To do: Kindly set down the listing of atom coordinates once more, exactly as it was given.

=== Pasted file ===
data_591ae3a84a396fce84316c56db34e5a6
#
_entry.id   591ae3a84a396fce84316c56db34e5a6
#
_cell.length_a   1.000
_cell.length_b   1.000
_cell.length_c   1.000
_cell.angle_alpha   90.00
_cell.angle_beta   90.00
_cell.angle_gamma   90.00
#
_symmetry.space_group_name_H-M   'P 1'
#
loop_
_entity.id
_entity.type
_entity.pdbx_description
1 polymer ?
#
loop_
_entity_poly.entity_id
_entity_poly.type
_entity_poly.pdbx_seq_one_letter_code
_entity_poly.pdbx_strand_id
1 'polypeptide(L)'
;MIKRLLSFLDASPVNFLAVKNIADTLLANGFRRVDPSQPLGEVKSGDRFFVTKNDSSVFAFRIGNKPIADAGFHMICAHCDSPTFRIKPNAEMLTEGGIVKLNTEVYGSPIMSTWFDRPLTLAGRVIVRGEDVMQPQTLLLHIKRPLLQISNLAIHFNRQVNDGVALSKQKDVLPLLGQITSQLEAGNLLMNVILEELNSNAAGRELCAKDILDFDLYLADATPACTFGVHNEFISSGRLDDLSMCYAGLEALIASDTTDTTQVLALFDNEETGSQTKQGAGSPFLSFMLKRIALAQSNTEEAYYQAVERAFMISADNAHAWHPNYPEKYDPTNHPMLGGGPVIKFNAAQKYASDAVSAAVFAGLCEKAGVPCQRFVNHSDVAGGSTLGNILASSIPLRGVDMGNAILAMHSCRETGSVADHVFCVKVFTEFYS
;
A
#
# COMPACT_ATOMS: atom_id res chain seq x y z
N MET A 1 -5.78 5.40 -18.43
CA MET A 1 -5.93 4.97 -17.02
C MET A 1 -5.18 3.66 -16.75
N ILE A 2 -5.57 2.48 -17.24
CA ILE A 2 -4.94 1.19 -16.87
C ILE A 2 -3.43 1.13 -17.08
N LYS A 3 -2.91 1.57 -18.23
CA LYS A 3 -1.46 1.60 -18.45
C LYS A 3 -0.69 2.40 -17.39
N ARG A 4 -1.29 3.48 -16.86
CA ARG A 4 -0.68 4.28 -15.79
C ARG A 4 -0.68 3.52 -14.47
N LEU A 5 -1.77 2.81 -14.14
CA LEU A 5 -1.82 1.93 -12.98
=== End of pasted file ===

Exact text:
data_591ae3a84a396fce84316c56db34e5a6
#
_entry.id   591ae3a84a396fce84316c56db34e5a6
#
_cell.length_a   1.000
_cell.length_b   1.000
_cell.length_c   1.000
_cell.angle_alpha   90.00
_cell.angle_beta   90.00
_cell.angle_gamma   90.00
#
_symmetry.space_group_name_H-M   'P 1'
#
loop_
_entity.id
_entity.type
_entity.pdbx_description
1 polymer ?
#
loop_
_entity_poly.entity_id
_entity_poly.type
_entity_poly.pdbx_seq_one_letter_code
_entity_poly.pdbx_strand_id
1 'polypeptide(L)'
;MIKRLLSFLDASPVNFLAVKNIADTLLANGFRRVDPSQPLGEVKSGDRFFVTKNDSSVFAFRIGNKPIADAGFHMICAHCDSPTFRIKPNAEMLTEGGIVKLNTEVYGSPIMSTWFDRPLTLAGRVIVRGEDVMQPQTLLLHIKRPLLQISNLAIHFNRQVNDGVALSKQKDVLPLLGQITSQLEAGNLLMNVILEELNSNAAGRELCAKDILDFDLYLADATPACTFGVHNEFISSGRLDDLSMCYAGLEALIASDTTDTTQVLALFDNEETGSQTKQGAGSPFLSFMLKRIALAQSNTEEAYYQAVERAFMISADNAHAWHPNYPEKYDPTNHPMLGGGPVIKFNAAQKYASDAVSAAVFAGLCEKAGVPCQRFVNHSDVAGGSTLGNILASSIPLRGVDMGNAILAMHSCRETGSVADHVFCVKVFTEFYS
;
A
#
# COMPACT_ATOMS: atom_id res chain seq x y z
N MET A 1 -5.78 5.40 -18.43
CA MET A 1 -5.93 4.97 -17.02
C MET A 1 -5.18 3.66 -16.75
N ILE A 2 -5.57 2.48 -17.24
CA ILE A 2 -4.94 1.19 -16.87
C ILE A 2 -3.43 1.13 -17.08
N LYS A 3 -2.91 1.57 -18.23
CA LYS A 3 -1.46 1.60 -18.45
C LYS A 3 -0.69 2.40 -17.39
N ARG A 4 -1.29 3.48 -16.86
CA ARG A 4 -0.68 4.28 -15.79
C ARG A 4 -0.68 3.52 -14.47
N LEU A 5 -1.77 2.81 -14.14
CA LEU A 5 -1.82 1.93 -12.98